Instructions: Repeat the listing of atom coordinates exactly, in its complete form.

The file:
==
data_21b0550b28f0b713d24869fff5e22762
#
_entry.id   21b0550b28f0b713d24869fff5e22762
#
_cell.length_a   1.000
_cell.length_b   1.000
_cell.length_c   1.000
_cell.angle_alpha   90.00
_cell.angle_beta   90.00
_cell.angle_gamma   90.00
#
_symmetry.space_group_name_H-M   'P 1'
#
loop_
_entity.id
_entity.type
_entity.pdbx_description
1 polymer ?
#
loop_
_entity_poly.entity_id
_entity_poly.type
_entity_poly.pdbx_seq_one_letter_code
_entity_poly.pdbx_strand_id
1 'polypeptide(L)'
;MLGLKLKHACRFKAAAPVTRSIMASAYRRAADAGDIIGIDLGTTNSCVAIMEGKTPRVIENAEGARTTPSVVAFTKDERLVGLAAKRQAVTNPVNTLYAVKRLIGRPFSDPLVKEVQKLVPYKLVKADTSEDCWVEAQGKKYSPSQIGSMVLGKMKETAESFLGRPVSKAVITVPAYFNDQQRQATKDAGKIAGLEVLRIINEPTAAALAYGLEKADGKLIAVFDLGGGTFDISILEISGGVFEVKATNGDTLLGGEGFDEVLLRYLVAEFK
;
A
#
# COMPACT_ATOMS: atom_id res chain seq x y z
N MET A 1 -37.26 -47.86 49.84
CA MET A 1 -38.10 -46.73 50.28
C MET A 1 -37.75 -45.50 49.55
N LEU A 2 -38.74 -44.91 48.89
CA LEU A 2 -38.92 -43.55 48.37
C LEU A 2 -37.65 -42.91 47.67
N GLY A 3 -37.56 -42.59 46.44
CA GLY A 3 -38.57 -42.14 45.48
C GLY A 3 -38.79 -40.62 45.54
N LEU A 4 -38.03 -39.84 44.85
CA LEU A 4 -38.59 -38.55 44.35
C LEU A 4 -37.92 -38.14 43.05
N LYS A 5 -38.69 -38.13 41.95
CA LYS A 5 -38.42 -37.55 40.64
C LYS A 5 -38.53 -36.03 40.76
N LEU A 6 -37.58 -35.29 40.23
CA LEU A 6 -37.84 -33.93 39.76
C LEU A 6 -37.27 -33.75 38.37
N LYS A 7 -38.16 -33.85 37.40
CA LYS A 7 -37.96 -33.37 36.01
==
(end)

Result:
data_21b0550b28f0b713d24869fff5e22762
#
_entry.id   21b0550b28f0b713d24869fff5e22762
#
_cell.length_a   1.000
_cell.length_b   1.000
_cell.length_c   1.000
_cell.angle_alpha   90.00
_cell.angle_beta   90.00
_cell.angle_gamma   90.00
#
_symmetry.space_group_name_H-M   'P 1'
#
loop_
_entity.id
_entity.type
_entity.pdbx_description
1 polymer ?
#
loop_
_entity_poly.entity_id
_entity_poly.type
_entity_poly.pdbx_seq_one_letter_code
_entity_poly.pdbx_strand_id
1 'polypeptide(L)'
;MLGLKLKHACRFKAAAPVTRSIMASAYRRAADAGDIIGIDLGTTNSCVAIMEGKTPRVIENAEGARTTPSVVAFTKDERLVGLAAKRQAVTNPVNTLYAVKRLIGRPFSDPLVKEVQKLVPYKLVKADTSEDCWVEAQGKKYSPSQIGSMVLGKMKETAESFLGRPVSKAVITVPAYFNDQQRQATKDAGKIAGLEVLRIINEPTAAALAYGLEKADGKLIAVFDLGGGTFDISILEISGGVFEVKATNGDTLLGGEGFDEVLLRYLVAEFK
;
A
#
# COMPACT_ATOMS: atom_id res chain seq x y z
N MET A 1 -37.26 -47.86 49.84
CA MET A 1 -38.10 -46.73 50.28
C MET A 1 -37.75 -45.50 49.55
N LEU A 2 -38.74 -44.91 48.89
CA LEU A 2 -38.92 -43.55 48.37
C LEU A 2 -37.65 -42.91 47.67
N GLY A 3 -37.56 -42.59 46.44
CA GLY A 3 -38.57 -42.14 45.48
C GLY A 3 -38.79 -40.62 45.54
N LEU A 4 -38.03 -39.84 44.85
CA LEU A 4 -38.59 -38.55 44.35
C LEU A 4 -37.92 -38.14 43.05
N LYS A 5 -38.69 -38.13 41.95
CA LYS A 5 -38.42 -37.55 40.64
C LYS A 5 -38.53 -36.03 40.76
N LEU A 6 -37.58 -35.29 40.23
CA LEU A 6 -37.84 -33.93 39.76
C LEU A 6 -37.27 -33.75 38.37
N LYS A 7 -38.16 -33.85 37.40
CA LYS A 7 -37.96 -33.37 36.01